Up at Well Heeled in Bethnal Green, Ken Hines – a veteran of forty-seven years of shoe repair – had a different angle which he delighted to outline.“I was going to be a blacksmith but there was no work in it, so I did shoe repair instead. I like doing it, I’ve always enjoyed doing it. My father was a docker and my family were all butchers in Wapping, my brother still has the butchers down the street. When I started here twenty-seven years ago, there were four shoe repairs in Bethnal Green now I am the only one. We don’t want to modernise. We don’t want to go modern, we’re not a heel bar. We’re going back to the beginning of the nineteenth century. There’s a lot of people bringing vintage shoes and we can take them apart and put them back together again. There’s nothing we can’t do to a pair of shoes here.”
Ken invited me into his workshop, crowded with magnificent well-oiled old machines, prized hand tools and shelves piled with dusty bags of shoes that no-one ever collected.“This stitching machine is over a hundred years old, we use it more than ever.” he said placing a hand affectionately on the trusty device. “Soles should always be stitched on. You buy a pair of shoes and the soles aren’t stitched on, they’re no good.” he declared, pulling huge sheets of leather from a shelf to demonstrate that every sole is cut by hand here. While Ken stands sentinel over the traditions of the trade, training up an apprentice at the old shop in Bethnal Green, his enterprising son Paul has opened four more branches of Well Heeled in shopping centres. But such ambition is of little interest to Ken,“There’s a lot of knowledge you pick up, being around older men,” he informed me, getting lost in tender reminiscence as he lifted his cherished shoe repair hammer,“This was given to me by an old boy thirty five years ago. It was over eighty years old then and I still use it every day.”
Our final destination was Shoe Care at the top of Mare St in Hackney where John Veitch, a magnanimous Scotsman, welcomed us. “I done it since I left school.” he revealed proudly, speaking as he worked, hammering resolutely upon a sole,“I saw one of the boys doing it and I thought,’That’s the thing for me!’ and I’m still happy in it twenty-four years later. It’s the challenge I like, it’s something different every day. Stiletto heels are our bread and butter, the cracks in the pavements have been good for us. And the recession has been helping too, we get a lot more quality shoes in for repair when in the past people would just throw them away.”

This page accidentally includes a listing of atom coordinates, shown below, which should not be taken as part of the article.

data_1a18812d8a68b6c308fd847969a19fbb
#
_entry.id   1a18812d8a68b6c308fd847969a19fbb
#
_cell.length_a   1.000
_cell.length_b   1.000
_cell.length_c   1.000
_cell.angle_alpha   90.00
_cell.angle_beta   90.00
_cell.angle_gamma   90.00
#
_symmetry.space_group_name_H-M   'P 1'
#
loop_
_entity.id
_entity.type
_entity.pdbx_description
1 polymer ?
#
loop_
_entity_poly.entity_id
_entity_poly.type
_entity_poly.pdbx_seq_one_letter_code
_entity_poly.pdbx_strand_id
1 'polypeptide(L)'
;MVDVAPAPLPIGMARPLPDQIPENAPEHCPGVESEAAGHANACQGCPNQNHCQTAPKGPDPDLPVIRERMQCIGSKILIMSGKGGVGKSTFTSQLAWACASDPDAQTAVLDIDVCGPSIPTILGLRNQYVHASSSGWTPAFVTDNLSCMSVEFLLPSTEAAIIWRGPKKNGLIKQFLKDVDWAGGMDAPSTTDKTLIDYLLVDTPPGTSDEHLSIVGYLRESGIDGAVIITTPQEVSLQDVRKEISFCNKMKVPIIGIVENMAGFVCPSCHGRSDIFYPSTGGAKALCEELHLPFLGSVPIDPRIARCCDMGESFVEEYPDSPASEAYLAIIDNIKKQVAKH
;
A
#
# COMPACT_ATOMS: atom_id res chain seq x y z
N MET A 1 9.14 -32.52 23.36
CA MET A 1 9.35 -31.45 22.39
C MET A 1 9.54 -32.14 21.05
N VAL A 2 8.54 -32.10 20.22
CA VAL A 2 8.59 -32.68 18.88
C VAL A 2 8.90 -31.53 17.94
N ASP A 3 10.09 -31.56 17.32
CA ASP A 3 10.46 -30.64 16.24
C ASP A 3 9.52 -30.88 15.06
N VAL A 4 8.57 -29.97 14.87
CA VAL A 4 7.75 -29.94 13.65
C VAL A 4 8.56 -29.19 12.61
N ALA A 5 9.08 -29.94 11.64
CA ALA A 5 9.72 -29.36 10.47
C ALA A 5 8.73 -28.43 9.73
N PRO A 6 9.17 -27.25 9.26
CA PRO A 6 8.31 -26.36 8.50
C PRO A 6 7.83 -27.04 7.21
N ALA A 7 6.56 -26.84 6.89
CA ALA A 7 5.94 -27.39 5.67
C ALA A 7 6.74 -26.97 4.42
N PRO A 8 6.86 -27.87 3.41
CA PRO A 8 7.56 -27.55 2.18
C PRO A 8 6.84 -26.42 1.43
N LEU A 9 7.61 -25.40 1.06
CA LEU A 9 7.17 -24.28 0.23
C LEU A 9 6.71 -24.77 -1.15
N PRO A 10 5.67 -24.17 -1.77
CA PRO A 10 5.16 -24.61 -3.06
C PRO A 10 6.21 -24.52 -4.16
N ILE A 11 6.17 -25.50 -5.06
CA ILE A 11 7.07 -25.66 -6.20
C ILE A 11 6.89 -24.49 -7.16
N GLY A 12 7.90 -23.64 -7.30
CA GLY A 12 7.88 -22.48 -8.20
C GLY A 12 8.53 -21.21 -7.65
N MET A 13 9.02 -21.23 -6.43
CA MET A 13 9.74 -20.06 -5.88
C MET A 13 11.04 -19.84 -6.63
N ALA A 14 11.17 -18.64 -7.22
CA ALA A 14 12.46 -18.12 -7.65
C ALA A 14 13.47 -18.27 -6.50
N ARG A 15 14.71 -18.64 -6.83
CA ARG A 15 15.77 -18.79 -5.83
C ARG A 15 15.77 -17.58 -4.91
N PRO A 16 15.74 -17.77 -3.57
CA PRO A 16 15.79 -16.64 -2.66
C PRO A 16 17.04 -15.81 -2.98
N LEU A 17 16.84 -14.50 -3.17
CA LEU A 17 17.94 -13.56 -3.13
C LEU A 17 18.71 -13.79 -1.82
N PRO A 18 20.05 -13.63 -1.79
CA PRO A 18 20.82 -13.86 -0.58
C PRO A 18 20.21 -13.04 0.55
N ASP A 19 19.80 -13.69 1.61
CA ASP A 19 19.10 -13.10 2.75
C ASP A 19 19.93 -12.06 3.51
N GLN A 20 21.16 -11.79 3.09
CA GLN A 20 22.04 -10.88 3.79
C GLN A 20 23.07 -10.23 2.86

At the end of our pilgrimage we had worn out plenty of shoe leather, yet it had been more than worth it to encounter all these celebrated cobblers, and be party to some of the unique insights into human life and society which shoe repair brings. It is a profession that affords opportunity for contemplation as well as the engaged observation of humanity, which may explain why each cobbler I met was both a poet and a showman to a different degree. I admired them all for their independence of spirit and ingenious talent, devoted to the mundane yet essential task of putting us back on our feet when we come unstuck and our soles wear thin.
Opposite Liverpool St Station
David Williams at Liverpool St Shoe Repair, third generation from a family of saddlers.
In the Arcade, Liverpool St Station, with the new tarpaulin fitted ready for the Winter.
Gary at Shoe Key, “Time wounds all heels.”
Mike Harding at Shoe Key.
Michael’s Shoe Care in Camomile St sells trophies given as rewards for hitting corporate targets.
George at Michael’s Shoe Care, Camomile St
Kiri & George are a mean shoe repair team. “It’s total football,“ says Kiri.
At Shoe Care in Hackney, “We got a lot more quality shoes in for repair these days.”
John Veitch of Shoe Care
Ken Hines at Well Heeled in Bethnal Green
Old Charlie’s hammer, “It was eighty years old when he gave it to me thirty five years ago.” said Ken.
Photographs copyright © Sarah Ainslie